Many Columbia County residents had the same reaction Tuesday when the County Commission rejected an apartment rezoning:
"Who are you people, and what have you done with our commissioners?"
The proposal would have rezoned 24 residential acres on Wheeler Road to allow a 250-unit apartment complex. To call its rejection a surprise is like calling D-Day an afternoon at a beach.
What's more, the commonsense rationale commissioners used to turn down the request from Hathaway Development Co. is remarkably refreshing: With information from Columbia County Planning and Development Director Jeff Browning, commissioners simply noted that there already is enough local land zoned for apartments.
This is quite a switch for commissioners. They've rarely seen a high-density development they wouldn't approve, in spite of the massive numbers of such projects.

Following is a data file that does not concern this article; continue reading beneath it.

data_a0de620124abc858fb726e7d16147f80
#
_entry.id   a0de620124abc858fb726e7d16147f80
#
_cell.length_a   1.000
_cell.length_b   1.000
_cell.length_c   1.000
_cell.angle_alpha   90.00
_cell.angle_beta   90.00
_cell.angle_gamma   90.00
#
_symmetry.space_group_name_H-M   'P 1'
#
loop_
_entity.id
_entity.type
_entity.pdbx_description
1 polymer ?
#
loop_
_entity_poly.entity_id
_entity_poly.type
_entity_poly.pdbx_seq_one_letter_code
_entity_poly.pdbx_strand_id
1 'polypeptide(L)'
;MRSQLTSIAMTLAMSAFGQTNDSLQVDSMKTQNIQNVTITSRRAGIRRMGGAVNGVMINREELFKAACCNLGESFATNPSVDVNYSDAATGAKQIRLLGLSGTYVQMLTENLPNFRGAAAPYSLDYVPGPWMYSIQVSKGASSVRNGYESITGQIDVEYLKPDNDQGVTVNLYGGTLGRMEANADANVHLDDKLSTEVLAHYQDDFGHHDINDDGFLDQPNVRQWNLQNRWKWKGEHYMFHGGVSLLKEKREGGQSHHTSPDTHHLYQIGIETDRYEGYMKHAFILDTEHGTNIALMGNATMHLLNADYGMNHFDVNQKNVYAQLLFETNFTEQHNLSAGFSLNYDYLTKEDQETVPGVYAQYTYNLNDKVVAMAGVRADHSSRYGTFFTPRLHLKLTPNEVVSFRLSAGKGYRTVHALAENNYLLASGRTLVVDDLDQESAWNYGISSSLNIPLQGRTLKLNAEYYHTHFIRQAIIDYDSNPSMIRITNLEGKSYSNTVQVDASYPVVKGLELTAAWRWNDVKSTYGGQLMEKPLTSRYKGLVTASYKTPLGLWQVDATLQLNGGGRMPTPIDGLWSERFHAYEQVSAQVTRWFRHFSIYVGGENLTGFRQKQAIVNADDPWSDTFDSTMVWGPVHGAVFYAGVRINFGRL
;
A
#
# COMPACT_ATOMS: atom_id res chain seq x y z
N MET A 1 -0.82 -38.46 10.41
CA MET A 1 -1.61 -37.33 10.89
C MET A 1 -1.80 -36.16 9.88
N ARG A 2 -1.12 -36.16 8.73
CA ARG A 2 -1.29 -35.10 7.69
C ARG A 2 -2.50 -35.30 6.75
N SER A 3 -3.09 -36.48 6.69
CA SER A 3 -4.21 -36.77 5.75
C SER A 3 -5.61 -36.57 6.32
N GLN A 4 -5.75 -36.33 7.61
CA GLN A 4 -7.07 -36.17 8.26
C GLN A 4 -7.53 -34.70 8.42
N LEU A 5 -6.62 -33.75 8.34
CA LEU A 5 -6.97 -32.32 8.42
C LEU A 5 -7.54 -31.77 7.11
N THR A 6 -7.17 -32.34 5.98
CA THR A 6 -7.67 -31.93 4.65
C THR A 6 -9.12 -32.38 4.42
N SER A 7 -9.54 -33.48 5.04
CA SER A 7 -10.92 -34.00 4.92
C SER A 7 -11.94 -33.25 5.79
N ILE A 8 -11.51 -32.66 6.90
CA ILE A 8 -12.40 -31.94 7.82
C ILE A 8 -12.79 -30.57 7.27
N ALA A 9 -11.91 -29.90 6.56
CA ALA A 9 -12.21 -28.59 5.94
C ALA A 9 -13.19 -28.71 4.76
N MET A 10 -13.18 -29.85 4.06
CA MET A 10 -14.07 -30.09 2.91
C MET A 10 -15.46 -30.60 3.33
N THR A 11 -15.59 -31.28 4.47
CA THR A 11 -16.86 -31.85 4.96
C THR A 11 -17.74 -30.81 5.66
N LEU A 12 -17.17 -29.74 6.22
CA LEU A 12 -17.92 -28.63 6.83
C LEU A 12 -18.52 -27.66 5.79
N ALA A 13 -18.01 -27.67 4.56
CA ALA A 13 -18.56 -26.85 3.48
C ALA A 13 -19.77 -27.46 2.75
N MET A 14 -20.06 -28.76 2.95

Commissioners sometimes take unfair criticism for the pace of road- and school-clogging development. In a free society, there are limits to how much local governments can impede the use of private property.
One of the appropriate avenues of control is zoning. If a property already has the proper zoning for a project, commissioners can't do much to stop a private owner from using it. A change in zoning is perfectly reasonable when no land is available for a particular use, or when trends in private property development have leapfrogged even the best-intended plans.
However, in this case, Browning demonstrates that there already are seven vacant sites in Columbia County zoned to allow nearly 1,900 apartments. Armed with that information, and facing strong opposition from Sheriff Clay Whittle, School Board Chairman Regina Buccafusco, a room full of the project's neighbors and parents from Martinez Elementary School, commissioners wisely and unanimously rejected the apartment rezoning.
If there truly is a market for more apartments in Columbia County, then private developers likely will take immediate action to build on some of the apartment sites already available. Based on recent construction trends, Browning says enough slots are available to supply the demand for up to 10 years.
Until then, the commissioners - yes, that was really them - deserve praise for making the right vote at the right time.
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